American Property Casualty Insurance Association
  • Staff Contact: Nicole Mahrt-Ganley     
    • Printer-Friendly Printer-Friendly PDF Export PDF Export

  • January 18, 2017
  • HB 222 will Fight Roofing Contractor Fraud and Abuse
  • Montana homeowners victimized by contractor testify in support of bill

    HELENA, MT - Having your home damaged by a winter storm is stressful enough, but dishonest contractors can make things even worse for homeowners by going door-to-door in storm damaged areas and pressuring people to sign contracts, says the Property Casualty Insurers Association of America (PCI).  HB 222, authored by Dennis Lenz, R-Billings, will protect Montana homeowners and put in place checks and balances that will prevent homeowners from being victimized a second time after a major hail storm damages homes.

    “This bill is about protecting consumers from predators who follow behind storms and pressure people into signing contracts,” said Representative Dennis Lenz (R-Billings).

    27 states already have approved similar laws that prevent storm chasing contractors from taking advantage of homeowners.

    “We had eight contractors at our door within two days, said Michelle Qualls, Billings homeowner.  “We thought we did our research and were dealing with a local contractor but now we’re the poster children for what can go wrong.”

    HB 222 specifies what information contractors must include in their advertising, requires a detailed contract be provided and allows homeowners to cancel the contract within five days if the work is not covered under the insurance policy.

    “Contractors do this in Montana because they CAN,” said Michael Qualls, Billings homeowner.  Our lawmakers can make it more difficult for this to happen to other folks by passing this bill.”

    “HB 222 only impacts contracts involving insurance and lays out a reasonable timeline for the necessary insurance approvals — what reputable contractors already do,” said Melanie Smith, PCI regional manager.  “You can’t stop Mother Nature, but you can approve reforms that will give consumers tools to protect themselves from unfair contracts and poor repairs to their home.”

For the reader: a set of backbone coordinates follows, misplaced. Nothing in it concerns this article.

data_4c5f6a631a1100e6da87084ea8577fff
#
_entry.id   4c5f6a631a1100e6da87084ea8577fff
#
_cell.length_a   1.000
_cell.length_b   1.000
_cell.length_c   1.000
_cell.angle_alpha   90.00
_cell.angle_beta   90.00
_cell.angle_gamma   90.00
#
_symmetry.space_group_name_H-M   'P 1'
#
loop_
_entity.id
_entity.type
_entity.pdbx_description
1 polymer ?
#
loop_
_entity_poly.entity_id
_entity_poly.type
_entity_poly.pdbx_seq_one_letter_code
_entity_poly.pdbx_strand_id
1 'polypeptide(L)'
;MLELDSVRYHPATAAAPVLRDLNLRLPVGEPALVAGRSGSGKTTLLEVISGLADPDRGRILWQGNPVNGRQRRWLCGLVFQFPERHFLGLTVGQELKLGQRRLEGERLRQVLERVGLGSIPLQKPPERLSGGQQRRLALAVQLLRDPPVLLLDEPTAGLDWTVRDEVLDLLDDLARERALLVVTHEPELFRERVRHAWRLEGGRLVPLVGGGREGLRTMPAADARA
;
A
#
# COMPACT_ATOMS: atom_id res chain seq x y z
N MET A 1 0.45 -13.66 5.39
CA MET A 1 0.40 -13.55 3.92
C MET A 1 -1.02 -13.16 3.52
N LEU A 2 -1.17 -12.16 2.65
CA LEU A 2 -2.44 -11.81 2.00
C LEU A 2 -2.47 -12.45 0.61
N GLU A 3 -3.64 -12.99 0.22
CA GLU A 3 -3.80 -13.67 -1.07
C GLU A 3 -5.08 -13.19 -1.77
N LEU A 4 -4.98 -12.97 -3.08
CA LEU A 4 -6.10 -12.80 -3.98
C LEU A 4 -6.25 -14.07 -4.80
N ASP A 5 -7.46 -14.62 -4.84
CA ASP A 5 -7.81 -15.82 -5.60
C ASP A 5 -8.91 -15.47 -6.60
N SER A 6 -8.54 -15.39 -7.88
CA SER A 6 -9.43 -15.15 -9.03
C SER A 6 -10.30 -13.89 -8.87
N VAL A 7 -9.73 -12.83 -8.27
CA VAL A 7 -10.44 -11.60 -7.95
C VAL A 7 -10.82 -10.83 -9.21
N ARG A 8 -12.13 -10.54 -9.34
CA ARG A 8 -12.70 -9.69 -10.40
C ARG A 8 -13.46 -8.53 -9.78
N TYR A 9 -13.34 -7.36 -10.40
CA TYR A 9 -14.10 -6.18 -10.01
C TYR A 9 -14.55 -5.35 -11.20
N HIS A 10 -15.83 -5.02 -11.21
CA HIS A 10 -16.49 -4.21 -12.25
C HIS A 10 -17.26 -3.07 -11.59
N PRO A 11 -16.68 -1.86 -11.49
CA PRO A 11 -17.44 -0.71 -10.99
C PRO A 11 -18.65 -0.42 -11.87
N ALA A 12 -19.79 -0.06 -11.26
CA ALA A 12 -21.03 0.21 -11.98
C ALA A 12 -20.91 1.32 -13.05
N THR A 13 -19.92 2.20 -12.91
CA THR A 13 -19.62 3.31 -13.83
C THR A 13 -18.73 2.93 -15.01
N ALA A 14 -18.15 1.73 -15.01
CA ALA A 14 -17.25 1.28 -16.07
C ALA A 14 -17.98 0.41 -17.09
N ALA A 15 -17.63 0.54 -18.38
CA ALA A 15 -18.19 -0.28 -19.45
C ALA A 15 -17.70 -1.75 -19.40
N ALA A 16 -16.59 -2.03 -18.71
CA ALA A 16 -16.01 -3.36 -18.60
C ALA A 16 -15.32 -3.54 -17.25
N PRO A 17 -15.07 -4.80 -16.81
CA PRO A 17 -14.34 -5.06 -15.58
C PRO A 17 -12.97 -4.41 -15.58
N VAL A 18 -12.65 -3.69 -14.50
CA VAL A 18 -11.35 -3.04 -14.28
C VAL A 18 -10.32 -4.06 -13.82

Members of the Montana House Business and Labor Committee heard testimony on HB 222 today and will next consider a vote of the bill.

    HB 222 Makes sure homeowners know who they’re dealing with by requiring advertising to include:

    • The name of the contractor

    • Assurance contractor is insured and bonded

    • License or registration number for jurisdiction


    HB 222 Requires full disclosure before signing a contract by requiring proposals to include:

      • Description and location of all damage

      • Description and itemization of any emergency repairs

      • Any damaged areas not included in proposal and reason for exclusion


    HB 222 provides common-sense consumer protections by requiring contracts to include:

      • Copy of proposal with damage areas

      • Disclosure that consumer is responsible for cost if insurance company denies claim

      • The right to cancel contract within 5 business days or 5 days after claim was legitimately denied by insurance company.  Eight states already allow for five days for cancelation, 10 allow three days to and Alabama allows for ten days.

    Interview Opportunity:

    Billings Homeowners Michael & Michelle Qualls testified in support of HB 222 today before the Montana House Business and Labor Committee.  If interested in hearing their fraud story contact

  • PCI promotes and protects the viability of a competitive private insurance market for the benefit of consumers and insurers. PCI is composed of nearly 1,000 member companies, representing the broadest cross section of insurers of any national trade association. PCI members write $202 billion in annual premium, 35 percent of the nation's property casualty insurance. Member companies write 42 percent of the U.S. automobile insurance market, 27 percent of the homeowners market, 33 percent of the commercial property and liability market and 34 percent of the private workers compensation market.
  • ###